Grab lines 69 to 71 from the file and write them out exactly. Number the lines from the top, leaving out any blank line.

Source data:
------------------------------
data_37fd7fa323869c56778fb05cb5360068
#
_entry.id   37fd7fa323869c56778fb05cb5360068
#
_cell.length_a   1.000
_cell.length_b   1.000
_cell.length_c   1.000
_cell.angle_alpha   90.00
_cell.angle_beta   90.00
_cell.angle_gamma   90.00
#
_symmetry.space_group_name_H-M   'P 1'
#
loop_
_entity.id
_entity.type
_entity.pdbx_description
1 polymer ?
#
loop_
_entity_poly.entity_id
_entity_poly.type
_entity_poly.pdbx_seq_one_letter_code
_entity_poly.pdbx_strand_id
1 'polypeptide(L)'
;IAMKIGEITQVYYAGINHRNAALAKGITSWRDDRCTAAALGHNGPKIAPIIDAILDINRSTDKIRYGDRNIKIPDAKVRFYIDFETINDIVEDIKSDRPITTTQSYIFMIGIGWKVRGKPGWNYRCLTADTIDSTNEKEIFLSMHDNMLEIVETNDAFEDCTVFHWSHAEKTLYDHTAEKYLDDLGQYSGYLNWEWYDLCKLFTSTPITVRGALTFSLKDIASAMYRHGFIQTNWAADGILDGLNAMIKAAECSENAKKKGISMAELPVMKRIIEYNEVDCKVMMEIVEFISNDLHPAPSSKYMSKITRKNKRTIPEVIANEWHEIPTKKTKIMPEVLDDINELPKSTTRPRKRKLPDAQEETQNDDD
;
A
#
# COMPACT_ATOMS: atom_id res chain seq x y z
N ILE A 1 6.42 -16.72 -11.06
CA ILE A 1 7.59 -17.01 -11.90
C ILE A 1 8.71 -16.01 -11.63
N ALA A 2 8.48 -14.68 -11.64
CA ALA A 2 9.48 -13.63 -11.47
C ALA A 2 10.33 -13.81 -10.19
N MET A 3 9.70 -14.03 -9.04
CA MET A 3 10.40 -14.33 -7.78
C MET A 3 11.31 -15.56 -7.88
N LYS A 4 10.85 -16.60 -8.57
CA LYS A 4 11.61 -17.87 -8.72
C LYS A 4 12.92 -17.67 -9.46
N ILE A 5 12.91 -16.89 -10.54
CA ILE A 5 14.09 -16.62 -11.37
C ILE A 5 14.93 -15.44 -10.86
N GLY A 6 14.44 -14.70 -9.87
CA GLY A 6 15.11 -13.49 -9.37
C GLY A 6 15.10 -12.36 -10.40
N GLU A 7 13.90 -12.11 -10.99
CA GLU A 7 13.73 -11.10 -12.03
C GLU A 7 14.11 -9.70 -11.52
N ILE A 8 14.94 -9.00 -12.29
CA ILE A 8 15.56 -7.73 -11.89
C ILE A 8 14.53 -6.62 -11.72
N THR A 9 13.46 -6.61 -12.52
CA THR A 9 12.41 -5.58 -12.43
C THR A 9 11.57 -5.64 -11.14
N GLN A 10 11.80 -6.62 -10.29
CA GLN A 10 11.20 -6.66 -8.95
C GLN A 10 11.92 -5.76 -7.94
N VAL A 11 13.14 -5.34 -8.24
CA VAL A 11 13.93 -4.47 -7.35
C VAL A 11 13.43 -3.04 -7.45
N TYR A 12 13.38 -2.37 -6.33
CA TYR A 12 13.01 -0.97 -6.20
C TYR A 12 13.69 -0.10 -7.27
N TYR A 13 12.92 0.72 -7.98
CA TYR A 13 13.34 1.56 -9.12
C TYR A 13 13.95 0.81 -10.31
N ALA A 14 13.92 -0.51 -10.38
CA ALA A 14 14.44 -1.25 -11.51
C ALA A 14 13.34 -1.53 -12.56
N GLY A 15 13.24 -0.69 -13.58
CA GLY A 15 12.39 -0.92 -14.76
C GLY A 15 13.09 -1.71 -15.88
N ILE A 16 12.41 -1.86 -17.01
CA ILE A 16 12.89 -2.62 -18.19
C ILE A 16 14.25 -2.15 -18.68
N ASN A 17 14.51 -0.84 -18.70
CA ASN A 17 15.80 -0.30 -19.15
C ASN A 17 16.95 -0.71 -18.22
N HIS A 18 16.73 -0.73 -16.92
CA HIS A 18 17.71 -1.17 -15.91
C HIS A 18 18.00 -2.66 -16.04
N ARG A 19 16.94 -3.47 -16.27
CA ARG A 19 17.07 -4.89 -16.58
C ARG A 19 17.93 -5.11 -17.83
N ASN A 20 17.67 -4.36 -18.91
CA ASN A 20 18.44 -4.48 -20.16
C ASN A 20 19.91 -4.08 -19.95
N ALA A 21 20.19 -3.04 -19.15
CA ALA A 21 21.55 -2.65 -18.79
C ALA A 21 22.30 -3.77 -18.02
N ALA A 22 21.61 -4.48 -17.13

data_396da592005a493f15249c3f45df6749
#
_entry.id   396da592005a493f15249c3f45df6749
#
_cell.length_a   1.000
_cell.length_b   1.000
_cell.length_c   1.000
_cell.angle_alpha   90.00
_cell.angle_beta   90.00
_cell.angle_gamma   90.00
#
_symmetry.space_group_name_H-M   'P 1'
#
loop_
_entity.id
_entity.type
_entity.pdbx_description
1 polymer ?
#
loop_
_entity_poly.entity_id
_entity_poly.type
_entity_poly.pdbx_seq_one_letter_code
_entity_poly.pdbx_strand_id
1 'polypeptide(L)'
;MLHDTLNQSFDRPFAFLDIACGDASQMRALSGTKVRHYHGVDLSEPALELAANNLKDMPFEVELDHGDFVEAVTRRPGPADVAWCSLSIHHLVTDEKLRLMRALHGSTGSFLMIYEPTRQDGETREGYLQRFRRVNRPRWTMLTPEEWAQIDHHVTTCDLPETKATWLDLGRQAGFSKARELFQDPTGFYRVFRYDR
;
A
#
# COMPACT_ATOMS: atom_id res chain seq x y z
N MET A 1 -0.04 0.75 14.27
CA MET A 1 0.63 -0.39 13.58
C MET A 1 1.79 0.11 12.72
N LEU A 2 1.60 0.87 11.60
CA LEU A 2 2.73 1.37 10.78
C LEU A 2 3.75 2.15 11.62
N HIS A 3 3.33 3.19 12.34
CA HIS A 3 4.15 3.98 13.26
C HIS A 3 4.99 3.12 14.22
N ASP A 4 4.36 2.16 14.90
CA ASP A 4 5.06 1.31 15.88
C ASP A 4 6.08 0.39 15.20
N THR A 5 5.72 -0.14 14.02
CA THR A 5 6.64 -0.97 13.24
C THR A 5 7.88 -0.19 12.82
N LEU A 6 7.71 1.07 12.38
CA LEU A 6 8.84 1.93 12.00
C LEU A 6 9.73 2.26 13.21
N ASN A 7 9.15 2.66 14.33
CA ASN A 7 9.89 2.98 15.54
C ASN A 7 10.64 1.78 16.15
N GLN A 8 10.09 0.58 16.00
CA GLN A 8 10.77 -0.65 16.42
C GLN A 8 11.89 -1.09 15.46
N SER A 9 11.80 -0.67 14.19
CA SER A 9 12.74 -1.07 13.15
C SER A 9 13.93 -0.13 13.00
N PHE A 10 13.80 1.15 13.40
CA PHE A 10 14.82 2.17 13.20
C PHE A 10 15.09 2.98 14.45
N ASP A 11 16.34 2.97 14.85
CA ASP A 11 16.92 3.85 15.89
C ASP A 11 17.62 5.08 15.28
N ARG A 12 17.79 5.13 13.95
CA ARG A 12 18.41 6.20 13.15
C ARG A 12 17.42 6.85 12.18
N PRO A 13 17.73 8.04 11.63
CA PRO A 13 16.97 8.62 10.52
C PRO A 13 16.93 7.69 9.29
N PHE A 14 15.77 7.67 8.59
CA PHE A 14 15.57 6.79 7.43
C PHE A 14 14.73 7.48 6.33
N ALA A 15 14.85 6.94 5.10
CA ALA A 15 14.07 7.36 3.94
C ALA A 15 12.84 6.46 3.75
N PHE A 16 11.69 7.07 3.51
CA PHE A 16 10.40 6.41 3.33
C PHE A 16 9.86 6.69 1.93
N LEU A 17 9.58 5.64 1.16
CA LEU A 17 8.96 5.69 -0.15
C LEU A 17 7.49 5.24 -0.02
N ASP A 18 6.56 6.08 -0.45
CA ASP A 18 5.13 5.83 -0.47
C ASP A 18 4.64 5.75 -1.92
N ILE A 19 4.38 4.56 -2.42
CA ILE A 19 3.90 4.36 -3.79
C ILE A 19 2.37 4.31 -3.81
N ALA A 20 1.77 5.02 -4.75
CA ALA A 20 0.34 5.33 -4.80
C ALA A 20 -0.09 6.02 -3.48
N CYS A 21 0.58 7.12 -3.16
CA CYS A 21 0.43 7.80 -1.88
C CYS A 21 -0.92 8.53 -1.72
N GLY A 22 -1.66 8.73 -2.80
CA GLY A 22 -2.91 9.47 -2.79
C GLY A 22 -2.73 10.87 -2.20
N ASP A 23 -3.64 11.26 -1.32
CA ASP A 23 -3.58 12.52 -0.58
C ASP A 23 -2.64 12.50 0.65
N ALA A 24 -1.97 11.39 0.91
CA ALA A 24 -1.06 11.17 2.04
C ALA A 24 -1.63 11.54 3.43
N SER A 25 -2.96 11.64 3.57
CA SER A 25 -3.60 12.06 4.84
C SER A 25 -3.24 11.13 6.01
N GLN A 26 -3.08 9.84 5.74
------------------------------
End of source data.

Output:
C TYR A 13 13.95 0.81 -10.31
N ALA A 14 13.92 -0.51 -10.38
CA ALA A 14 14.44 -1.25 -11.51